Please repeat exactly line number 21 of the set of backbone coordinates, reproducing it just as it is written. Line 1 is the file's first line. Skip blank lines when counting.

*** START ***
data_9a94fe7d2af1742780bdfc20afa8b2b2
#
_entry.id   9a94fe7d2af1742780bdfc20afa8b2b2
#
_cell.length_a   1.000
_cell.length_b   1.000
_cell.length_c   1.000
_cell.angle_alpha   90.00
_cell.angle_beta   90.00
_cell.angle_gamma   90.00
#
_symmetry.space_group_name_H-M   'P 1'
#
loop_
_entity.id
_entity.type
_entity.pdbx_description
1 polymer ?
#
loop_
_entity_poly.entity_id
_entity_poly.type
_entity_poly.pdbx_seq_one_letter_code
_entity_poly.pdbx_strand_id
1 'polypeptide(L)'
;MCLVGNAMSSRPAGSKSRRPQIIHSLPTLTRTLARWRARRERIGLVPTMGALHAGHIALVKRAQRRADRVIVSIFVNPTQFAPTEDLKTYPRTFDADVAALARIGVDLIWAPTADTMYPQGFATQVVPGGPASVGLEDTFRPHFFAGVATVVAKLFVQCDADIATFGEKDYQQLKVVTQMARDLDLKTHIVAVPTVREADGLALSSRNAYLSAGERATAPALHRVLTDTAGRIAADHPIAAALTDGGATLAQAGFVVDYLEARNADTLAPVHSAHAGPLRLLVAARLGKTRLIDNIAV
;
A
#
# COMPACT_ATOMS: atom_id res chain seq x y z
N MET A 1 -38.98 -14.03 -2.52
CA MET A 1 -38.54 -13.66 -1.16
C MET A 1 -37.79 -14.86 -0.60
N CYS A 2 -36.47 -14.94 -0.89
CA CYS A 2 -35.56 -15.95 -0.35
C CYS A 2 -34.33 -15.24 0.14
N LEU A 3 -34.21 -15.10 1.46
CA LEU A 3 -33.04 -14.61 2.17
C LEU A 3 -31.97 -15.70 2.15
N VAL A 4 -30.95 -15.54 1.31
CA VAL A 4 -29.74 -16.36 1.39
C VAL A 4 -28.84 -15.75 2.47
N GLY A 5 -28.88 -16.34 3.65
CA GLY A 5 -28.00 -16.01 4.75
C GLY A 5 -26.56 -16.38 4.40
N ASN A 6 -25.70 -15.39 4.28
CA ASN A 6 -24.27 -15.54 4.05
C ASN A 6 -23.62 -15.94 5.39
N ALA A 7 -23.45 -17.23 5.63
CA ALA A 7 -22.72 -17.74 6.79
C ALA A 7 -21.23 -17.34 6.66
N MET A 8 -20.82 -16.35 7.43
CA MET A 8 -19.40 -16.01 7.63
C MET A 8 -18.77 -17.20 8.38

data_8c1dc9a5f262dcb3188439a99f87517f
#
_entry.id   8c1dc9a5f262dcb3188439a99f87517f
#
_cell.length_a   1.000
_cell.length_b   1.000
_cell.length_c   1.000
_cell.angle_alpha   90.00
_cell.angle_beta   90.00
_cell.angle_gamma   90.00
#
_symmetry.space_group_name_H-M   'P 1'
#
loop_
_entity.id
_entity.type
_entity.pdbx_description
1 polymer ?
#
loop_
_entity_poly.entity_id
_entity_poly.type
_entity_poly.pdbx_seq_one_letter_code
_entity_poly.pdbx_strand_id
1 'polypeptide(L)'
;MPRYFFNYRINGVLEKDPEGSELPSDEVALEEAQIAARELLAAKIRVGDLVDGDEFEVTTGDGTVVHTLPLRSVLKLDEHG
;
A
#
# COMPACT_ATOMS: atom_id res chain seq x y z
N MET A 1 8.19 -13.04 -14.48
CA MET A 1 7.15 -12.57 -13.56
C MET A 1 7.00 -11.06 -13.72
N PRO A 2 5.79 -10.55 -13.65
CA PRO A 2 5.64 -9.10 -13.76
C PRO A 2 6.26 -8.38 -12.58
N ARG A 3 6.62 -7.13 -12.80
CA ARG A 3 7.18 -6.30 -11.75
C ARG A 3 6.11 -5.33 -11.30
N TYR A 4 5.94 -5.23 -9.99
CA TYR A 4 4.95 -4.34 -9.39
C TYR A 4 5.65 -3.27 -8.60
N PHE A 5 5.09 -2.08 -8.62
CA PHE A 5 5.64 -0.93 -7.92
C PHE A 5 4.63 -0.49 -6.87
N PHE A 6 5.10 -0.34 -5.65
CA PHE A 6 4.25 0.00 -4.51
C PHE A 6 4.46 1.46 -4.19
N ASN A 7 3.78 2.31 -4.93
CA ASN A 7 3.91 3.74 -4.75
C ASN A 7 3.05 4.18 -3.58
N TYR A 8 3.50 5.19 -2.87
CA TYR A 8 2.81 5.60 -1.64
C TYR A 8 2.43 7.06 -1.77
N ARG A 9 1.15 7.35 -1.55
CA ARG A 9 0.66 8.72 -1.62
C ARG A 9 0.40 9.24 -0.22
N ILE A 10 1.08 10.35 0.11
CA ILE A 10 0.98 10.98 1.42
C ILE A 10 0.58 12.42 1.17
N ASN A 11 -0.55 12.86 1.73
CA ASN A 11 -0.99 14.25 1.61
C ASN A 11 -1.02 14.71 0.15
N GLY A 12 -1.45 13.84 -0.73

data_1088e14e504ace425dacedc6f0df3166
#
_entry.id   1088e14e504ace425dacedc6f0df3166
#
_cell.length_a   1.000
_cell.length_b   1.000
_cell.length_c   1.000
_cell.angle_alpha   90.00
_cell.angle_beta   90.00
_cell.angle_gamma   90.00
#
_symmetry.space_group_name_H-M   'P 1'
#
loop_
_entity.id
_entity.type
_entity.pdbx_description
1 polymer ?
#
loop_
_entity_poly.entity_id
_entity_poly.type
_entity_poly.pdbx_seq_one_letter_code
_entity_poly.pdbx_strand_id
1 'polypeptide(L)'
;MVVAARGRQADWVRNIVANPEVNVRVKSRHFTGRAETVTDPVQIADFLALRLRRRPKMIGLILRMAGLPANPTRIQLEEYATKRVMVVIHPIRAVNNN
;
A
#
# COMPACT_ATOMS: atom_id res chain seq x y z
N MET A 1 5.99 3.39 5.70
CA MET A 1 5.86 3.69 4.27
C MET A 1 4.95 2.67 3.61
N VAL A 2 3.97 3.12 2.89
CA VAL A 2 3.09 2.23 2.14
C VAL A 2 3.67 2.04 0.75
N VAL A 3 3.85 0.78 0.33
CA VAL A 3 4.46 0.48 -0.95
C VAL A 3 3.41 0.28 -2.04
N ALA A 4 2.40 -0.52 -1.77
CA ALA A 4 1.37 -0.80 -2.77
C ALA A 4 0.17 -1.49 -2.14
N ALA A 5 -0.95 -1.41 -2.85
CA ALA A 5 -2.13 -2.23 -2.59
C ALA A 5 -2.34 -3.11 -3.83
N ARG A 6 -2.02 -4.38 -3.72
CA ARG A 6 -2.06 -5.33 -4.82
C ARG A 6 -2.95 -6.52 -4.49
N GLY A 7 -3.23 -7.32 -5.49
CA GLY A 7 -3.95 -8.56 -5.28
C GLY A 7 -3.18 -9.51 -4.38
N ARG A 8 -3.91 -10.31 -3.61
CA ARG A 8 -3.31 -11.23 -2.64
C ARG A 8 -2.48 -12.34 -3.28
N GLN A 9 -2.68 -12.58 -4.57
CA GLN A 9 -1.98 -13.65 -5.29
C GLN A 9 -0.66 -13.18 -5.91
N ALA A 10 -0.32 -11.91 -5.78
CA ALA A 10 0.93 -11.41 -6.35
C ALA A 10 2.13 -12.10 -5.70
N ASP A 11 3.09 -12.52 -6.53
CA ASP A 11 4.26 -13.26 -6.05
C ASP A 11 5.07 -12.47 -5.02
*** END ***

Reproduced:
_entity_poly.entity_id